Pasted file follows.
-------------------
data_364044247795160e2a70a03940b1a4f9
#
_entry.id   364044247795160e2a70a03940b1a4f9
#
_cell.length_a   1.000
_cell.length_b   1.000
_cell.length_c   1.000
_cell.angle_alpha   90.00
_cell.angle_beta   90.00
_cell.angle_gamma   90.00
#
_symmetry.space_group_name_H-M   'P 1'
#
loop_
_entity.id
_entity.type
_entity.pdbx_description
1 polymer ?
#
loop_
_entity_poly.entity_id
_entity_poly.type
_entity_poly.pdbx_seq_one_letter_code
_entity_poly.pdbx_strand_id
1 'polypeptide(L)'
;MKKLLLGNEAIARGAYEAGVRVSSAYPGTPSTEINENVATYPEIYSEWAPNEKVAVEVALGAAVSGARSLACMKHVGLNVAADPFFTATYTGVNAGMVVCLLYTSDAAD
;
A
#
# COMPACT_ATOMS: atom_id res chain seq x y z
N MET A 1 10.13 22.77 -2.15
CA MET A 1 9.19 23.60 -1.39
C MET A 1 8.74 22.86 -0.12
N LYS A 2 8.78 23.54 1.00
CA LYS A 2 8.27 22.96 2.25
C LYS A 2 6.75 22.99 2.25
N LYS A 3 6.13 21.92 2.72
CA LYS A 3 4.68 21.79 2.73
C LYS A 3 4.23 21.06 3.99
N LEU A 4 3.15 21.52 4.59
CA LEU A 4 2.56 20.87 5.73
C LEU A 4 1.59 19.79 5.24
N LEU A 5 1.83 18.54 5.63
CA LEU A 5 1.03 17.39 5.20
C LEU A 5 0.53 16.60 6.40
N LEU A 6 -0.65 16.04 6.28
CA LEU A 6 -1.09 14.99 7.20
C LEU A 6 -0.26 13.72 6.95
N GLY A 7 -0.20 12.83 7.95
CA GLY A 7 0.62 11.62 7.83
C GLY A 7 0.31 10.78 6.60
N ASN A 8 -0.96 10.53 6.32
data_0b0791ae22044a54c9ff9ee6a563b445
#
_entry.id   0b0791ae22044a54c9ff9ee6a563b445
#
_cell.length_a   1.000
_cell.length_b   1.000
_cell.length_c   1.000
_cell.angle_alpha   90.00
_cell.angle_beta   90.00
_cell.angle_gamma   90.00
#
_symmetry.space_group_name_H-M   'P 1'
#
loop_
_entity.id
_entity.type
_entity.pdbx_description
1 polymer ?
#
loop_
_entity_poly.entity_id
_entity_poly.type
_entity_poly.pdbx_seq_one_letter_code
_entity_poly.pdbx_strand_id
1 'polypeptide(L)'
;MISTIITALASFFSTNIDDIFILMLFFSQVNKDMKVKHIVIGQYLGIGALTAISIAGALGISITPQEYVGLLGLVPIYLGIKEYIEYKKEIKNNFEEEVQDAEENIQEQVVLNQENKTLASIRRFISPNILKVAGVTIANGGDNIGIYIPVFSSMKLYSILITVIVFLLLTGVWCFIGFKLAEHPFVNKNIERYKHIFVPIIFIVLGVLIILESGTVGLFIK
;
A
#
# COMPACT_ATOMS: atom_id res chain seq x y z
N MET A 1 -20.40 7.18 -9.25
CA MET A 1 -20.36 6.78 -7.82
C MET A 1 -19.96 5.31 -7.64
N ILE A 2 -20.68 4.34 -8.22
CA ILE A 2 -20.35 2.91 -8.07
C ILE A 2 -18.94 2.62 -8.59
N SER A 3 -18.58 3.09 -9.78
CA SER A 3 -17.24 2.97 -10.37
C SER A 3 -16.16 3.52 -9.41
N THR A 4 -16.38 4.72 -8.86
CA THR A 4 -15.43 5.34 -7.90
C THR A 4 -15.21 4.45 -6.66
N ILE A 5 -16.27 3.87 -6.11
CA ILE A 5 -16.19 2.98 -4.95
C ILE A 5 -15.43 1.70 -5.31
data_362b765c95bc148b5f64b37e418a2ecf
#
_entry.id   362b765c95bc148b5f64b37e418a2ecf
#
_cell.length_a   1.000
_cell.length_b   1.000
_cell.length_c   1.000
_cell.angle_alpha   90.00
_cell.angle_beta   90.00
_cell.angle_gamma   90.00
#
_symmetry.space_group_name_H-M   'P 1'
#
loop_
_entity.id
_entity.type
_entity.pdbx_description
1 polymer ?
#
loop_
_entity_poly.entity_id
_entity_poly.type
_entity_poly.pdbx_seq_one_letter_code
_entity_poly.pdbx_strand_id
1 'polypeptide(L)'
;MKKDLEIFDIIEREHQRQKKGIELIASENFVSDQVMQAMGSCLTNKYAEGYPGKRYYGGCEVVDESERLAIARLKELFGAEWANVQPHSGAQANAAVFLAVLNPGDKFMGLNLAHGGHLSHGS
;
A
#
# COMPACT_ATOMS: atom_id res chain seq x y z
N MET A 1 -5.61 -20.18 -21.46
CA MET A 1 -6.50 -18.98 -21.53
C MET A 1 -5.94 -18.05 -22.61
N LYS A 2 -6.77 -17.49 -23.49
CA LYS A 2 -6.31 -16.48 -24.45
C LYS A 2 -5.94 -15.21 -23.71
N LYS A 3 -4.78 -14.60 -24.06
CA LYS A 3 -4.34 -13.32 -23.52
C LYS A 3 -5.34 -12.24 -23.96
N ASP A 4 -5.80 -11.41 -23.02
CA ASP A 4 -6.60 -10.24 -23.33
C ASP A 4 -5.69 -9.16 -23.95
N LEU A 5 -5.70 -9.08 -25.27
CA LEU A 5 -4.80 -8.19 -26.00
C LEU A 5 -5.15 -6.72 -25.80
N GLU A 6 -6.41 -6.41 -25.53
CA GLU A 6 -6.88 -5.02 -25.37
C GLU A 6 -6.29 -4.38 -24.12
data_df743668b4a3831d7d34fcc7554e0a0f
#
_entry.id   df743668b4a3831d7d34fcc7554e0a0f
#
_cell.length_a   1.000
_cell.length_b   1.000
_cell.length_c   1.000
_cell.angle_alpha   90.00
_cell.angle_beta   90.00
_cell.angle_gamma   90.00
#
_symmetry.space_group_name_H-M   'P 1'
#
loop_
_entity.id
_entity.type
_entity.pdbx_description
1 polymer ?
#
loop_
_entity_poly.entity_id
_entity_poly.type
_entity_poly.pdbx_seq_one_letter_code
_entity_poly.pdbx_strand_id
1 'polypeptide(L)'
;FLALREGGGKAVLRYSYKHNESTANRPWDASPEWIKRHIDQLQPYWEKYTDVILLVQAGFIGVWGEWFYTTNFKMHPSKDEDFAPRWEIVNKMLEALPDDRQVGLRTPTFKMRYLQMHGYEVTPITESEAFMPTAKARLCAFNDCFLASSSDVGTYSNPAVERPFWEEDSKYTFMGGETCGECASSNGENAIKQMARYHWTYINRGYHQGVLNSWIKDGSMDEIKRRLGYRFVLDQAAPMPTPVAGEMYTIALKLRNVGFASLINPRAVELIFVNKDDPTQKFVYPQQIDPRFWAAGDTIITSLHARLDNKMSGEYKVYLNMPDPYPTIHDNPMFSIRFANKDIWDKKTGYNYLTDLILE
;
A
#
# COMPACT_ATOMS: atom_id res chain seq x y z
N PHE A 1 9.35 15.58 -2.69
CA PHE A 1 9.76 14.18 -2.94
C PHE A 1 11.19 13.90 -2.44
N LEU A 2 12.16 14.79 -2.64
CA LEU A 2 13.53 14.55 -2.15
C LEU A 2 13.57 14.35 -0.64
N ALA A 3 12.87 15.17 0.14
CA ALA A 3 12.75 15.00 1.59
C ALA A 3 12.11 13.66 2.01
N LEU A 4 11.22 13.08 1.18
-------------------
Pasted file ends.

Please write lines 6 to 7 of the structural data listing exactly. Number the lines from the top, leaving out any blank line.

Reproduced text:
_cell.length_b   1.000
_cell.length_c   1.000